The sequencing technology was invented at the early 1970s. The first complete genome of Bacteriophage phi X174 (genome size: 5,386 bases) was sequenced in 1977 through Sanger method (Wu and Kaiser 1968; Gilbert and Maxam 1973; Sanger and Coulson 1975; Sanger et al. 1977a, 1977b). Sanger method is a sequencing-by-synthesis method. It depends on a combination of deoxy- and dideoxy-labeled chain terminator nucleotides (Sanger et al. 1977a). Since then, the sequencing technology has developed day by day for sequencing whole or partial genomes. Current Sanger method can read about 6 Mb per day with read length of approximately 800 nucleotides. However, the cost is very high (around 500$ per Mb). Sanger-based method is only applicable for small size genomes or samples. Over the last decade, new sequencing technologies have become available (Margulies et al. 2005; Shendure et al. 2005; Bentley et al. 2008; Harris et al. 2008; Korlach et al. 2008; Clarke et al. 2009). They have outperformed Sanger-based sequencing in throughput and the overall cost, with approximately 100 to 1,000 times faster in daily throughput at price 25 to 1,000 times cheaper than Sanger-based method. In addition, these methods are applicable for any type of genomes, including complex genomes and many samples. Because of these positive changes in sequencing techniques, different companies and researchers have use the term of ‘next-generation sequencing’ for these newly developed high-throughput sequencing technologies in the last decade. Three main next-generation sequencing techniques with their throughput and relative cost will be focused in this review. A schematic representation of the three DNA sequencing methods is shown in Fig. 1.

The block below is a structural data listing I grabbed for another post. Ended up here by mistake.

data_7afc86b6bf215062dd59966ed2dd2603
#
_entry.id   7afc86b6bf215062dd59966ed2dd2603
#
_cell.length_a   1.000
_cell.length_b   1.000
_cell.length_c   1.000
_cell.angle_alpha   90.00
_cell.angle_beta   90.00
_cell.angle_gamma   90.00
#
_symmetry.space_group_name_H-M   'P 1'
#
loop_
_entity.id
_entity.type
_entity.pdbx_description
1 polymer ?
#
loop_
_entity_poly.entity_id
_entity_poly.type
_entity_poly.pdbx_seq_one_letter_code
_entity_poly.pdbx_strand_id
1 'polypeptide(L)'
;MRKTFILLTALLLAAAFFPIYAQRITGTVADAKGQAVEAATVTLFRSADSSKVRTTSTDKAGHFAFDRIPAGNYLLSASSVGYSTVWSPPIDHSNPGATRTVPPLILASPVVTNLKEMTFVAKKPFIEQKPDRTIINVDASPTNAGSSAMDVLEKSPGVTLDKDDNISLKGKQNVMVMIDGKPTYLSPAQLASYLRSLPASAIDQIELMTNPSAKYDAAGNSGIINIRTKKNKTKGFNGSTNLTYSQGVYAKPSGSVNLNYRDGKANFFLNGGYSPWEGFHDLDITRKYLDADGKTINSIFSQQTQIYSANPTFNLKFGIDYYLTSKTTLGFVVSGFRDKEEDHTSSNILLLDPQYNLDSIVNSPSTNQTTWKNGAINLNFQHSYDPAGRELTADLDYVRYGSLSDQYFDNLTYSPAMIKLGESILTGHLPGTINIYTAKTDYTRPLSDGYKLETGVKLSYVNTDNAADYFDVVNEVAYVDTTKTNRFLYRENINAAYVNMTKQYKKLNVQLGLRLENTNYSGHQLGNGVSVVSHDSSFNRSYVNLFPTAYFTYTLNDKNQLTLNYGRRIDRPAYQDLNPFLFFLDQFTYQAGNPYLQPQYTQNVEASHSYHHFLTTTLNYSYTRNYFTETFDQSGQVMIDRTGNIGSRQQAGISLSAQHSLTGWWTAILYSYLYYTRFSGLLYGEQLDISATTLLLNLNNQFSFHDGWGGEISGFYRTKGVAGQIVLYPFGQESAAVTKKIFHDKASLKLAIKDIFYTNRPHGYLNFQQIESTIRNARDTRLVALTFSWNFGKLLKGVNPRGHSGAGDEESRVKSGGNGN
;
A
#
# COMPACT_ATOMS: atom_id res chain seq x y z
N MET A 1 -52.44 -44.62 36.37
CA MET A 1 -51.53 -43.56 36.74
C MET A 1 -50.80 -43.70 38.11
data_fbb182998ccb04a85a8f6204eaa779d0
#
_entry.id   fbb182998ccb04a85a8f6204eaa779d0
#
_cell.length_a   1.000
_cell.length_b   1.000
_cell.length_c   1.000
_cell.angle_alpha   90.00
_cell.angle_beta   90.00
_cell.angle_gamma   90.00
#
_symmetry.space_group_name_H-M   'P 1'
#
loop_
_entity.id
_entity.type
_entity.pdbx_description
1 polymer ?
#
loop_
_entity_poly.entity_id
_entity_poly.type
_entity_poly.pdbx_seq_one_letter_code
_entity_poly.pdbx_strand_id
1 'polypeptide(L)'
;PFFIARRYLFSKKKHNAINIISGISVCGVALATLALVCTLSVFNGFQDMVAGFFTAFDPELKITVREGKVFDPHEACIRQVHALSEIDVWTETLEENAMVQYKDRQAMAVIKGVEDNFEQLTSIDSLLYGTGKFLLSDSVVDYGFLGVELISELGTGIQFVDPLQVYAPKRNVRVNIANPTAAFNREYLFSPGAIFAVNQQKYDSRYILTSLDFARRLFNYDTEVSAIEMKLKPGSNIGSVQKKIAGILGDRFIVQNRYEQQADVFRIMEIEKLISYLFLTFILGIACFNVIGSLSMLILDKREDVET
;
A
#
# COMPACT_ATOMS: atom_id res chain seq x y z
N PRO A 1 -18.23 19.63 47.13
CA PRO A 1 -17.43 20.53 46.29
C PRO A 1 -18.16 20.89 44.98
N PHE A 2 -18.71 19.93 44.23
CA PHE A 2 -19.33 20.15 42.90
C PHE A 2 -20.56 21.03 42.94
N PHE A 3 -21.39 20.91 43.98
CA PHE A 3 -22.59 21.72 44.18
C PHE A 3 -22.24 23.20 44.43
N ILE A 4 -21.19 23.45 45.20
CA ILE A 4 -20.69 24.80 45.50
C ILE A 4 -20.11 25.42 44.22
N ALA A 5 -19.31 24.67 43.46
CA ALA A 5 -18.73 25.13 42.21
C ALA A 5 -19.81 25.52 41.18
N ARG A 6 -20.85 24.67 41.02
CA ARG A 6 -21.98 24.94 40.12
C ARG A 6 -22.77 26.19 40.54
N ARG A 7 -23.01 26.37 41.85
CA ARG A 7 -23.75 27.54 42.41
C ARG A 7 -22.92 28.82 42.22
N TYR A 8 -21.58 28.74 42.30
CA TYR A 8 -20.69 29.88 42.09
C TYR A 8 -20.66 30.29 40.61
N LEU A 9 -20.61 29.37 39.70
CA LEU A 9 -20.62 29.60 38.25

Roche (454) sequencing was launched to the market in 2005 as the first high-throughput next-generation DNA sequencing technology. It is based on pyrosequencing also known as sequencing by-synthesis. In this method, single fragments of DNA are hybridized to an array of capture bead that contains all necessary reagents for polymerase chain reaction (PCR) amplification of individually bound template. The bead also contains enzymes so that fluorescence can be generated through consumption of inorganic phosphate. During sequencing, one pyro-phosphate is released from each nucleotide. The released pyrophosphate is detected by an enzymatic luminometric inorganic pyrophosphate detection assay through creating a light signal during the transformation of PPi into adenosine triphosphate (ATP) by ATP sulfurylase (Ronaghi et al. 1996). The current Roche (454) pyrosequencing method can generate up to 700 Mb in a 23-hour run with an average read length of around 750 nucleotides. The cost is approximately 9$ per Mb. The overall error rate is approximately 1% (Glenn 2011).